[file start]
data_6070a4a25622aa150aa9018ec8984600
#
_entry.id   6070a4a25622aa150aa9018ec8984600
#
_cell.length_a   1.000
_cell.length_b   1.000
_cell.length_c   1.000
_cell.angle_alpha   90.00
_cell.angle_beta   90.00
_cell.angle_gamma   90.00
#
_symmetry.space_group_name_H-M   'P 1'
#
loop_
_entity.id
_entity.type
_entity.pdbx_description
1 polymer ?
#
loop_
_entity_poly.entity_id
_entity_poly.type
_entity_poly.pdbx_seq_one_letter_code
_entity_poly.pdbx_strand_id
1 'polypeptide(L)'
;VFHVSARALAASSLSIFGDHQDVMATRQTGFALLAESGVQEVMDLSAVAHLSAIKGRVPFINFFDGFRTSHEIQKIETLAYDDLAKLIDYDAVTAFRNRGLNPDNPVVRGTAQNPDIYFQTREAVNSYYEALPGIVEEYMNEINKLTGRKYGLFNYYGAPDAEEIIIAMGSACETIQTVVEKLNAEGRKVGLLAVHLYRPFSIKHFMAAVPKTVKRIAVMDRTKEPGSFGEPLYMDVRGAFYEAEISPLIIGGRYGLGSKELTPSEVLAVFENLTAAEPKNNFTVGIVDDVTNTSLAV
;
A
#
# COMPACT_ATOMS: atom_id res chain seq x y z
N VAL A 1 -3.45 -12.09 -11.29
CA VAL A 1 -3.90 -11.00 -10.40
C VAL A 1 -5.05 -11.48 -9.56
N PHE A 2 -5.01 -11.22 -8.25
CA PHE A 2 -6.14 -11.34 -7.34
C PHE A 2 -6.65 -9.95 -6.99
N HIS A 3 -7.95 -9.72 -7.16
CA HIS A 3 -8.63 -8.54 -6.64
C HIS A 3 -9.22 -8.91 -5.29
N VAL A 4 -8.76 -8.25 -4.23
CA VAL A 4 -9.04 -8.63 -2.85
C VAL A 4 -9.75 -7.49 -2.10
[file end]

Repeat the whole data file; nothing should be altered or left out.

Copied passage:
data_6070a4a25622aa150aa9018ec8984600
#
_entry.id   6070a4a25622aa150aa9018ec8984600
#
_cell.length_a   1.000
_cell.length_b   1.000
_cell.length_c   1.000
_cell.angle_alpha   90.00
_cell.angle_beta   90.00
_cell.angle_gamma   90.00
#
_symmetry.space_group_name_H-M   'P 1'
#
loop_
_entity.id
_entity.type
_entity.pdbx_description
1 polymer ?
#
loop_
_entity_poly.entity_id
_entity_poly.type
_entity_poly.pdbx_seq_one_letter_code
_entity_poly.pdbx_strand_id
1 'polypeptide(L)'
;VFHVSARALAASSLSIFGDHQDVMATRQTGFALLAESGVQEVMDLSAVAHLSAIKGRVPFINFFDGFRTSHEIQKIETLAYDDLAKLIDYDAVTAFRNRGLNPDNPVVRGTAQNPDIYFQTREAVNSYYEALPGIVEEYMNEINKLTGRKYGLFNYYGAPDAEEIIIAMGSACETIQTVVEKLNAEGRKVGLLAVHLYRPFSIKHFMAAVPKTVKRIAVMDRTKEPGSFGEPLYMDVRGAFYEAEISPLIIGGRYGLGSKELTPSEVLAVFENLTAAEPKNNFTVGIVDDVTNTSLAV
;
A
#
# COMPACT_ATOMS: atom_id res chain seq x y z
N VAL A 1 -3.45 -12.09 -11.29
CA VAL A 1 -3.90 -11.00 -10.40
C VAL A 1 -5.05 -11.48 -9.56
N PHE A 2 -5.01 -11.22 -8.25
CA PHE A 2 -6.14 -11.34 -7.34
C PHE A 2 -6.65 -9.95 -6.99
N HIS A 3 -7.95 -9.72 -7.16
CA HIS A 3 -8.63 -8.54 -6.64
C HIS A 3 -9.22 -8.91 -5.29
N VAL A 4 -8.76 -8.25 -4.23
CA VAL A 4 -9.04 -8.63 -2.85
C VAL A 4 -9.75 -7.49 -2.10